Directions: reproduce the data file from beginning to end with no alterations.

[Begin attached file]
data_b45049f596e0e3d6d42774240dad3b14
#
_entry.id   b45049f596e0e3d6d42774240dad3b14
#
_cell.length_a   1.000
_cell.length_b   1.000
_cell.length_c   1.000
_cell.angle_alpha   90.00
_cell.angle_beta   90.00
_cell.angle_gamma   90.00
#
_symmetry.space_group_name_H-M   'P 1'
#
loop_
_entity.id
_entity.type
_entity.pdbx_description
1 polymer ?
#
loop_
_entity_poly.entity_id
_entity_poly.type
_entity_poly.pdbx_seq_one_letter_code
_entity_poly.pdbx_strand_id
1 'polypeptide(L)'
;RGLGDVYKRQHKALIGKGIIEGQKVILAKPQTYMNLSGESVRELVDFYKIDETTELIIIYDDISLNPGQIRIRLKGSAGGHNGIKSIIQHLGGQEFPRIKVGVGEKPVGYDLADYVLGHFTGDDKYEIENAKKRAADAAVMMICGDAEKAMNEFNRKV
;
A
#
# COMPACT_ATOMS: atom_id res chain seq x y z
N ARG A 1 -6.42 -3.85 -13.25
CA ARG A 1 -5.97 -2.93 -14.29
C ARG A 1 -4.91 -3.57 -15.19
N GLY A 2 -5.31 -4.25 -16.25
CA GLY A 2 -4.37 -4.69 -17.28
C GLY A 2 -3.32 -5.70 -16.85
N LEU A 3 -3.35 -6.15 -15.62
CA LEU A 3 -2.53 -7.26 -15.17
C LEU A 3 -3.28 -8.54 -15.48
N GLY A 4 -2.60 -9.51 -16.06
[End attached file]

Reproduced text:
data_b45049f596e0e3d6d42774240dad3b14
#
_entry.id   b45049f596e0e3d6d42774240dad3b14
#
_cell.length_a   1.000
_cell.length_b   1.000
_cell.length_c   1.000
_cell.angle_alpha   90.00
_cell.angle_beta   90.00
_cell.angle_gamma   90.00
#
_symmetry.space_group_name_H-M   'P 1'
#
loop_
_entity.id
_entity.type
_entity.pdbx_description
1 polymer ?
#
loop_
_entity_poly.entity_id
_entity_poly.type
_entity_poly.pdbx_seq_one_letter_code
_entity_poly.pdbx_strand_id
1 'polypeptide(L)'
;RGLGDVYKRQHKALIGKGIIEGQKVILAKPQTYMNLSGESVRELVDFYKIDETTELIIIYDDISLNPGQIRIRLKGSAGGHNGIKSIIQHLGGQEFPRIKVGVGEKPVGYDLADYVLGHFTGDDKYEIENAKKRAADAAVMMICGDAEKAMNEFNRKV
;
A
#
# COMPACT_ATOMS: atom_id res chain seq x y z
N ARG A 1 -6.42 -3.85 -13.25
CA ARG A 1 -5.97 -2.93 -14.29
C ARG A 1 -4.91 -3.57 -15.19
N GLY A 2 -5.31 -4.25 -16.25
CA GLY A 2 -4.37 -4.69 -17.28
C GLY A 2 -3.32 -5.70 -16.85
N LEU A 3 -3.35 -6.15 -15.62
CA LEU A 3 -2.53 -7.26 -15.17
C LEU A 3 -3.28 -8.54 -15.48
N GLY A 4 -2.60 -9.51 -16.06